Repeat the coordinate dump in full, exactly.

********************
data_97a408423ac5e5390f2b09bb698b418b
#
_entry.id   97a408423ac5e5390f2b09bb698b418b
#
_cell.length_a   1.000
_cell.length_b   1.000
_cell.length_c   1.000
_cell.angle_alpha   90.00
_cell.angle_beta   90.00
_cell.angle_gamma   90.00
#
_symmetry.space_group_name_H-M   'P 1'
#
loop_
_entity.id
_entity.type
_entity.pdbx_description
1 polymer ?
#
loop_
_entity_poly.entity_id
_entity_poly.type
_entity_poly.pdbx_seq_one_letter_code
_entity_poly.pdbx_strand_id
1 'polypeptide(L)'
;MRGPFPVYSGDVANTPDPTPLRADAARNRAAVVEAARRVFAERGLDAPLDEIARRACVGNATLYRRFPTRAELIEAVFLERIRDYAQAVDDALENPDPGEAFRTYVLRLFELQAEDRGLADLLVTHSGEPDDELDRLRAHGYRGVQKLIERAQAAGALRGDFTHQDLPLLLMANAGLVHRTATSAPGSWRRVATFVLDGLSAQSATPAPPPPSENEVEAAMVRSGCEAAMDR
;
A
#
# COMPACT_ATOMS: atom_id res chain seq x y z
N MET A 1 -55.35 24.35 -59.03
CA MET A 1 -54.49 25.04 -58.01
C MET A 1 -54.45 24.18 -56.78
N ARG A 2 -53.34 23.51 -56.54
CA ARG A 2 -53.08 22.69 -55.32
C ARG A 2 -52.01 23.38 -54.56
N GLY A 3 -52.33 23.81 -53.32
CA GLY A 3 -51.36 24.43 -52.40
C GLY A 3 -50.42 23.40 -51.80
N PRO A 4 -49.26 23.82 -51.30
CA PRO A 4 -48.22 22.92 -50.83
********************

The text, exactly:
data_97a408423ac5e5390f2b09bb698b418b
#
_entry.id   97a408423ac5e5390f2b09bb698b418b
#
_cell.length_a   1.000
_cell.length_b   1.000
_cell.length_c   1.000
_cell.angle_alpha   90.00
_cell.angle_beta   90.00
_cell.angle_gamma   90.00
#
_symmetry.space_group_name_H-M   'P 1'
#
loop_
_entity.id
_entity.type
_entity.pdbx_description
1 polymer ?
#
loop_
_entity_poly.entity_id
_entity_poly.type
_entity_poly.pdbx_seq_one_letter_code
_entity_poly.pdbx_strand_id
1 'polypeptide(L)'
;MRGPFPVYSGDVANTPDPTPLRADAARNRAAVVEAARRVFAERGLDAPLDEIARRACVGNATLYRRFPTRAELIEAVFLERIRDYAQAVDDALENPDPGEAFRTYVLRLFELQAEDRGLADLLVTHSGEPDDELDRLRAHGYRGVQKLIERAQAAGALRGDFTHQDLPLLLMANAGLVHRTATSAPGSWRRVATFVLDGLSAQSATPAPPPPSENEVEAAMVRSGCEAAMDR
;
A
#
# COMPACT_ATOMS: atom_id res chain seq x y z
N MET A 1 -55.35 24.35 -59.03
CA MET A 1 -54.49 25.04 -58.01
C MET A 1 -54.45 24.18 -56.78
N ARG A 2 -53.34 23.51 -56.54
CA ARG A 2 -53.08 22.69 -55.32
C ARG A 2 -52.01 23.38 -54.56
N GLY A 3 -52.33 23.81 -53.32
CA GLY A 3 -51.36 24.43 -52.40
C GLY A 3 -50.42 23.40 -51.80
N PRO A 4 -49.26 23.82 -51.30
CA PRO A 4 -48.22 22.92 -50.83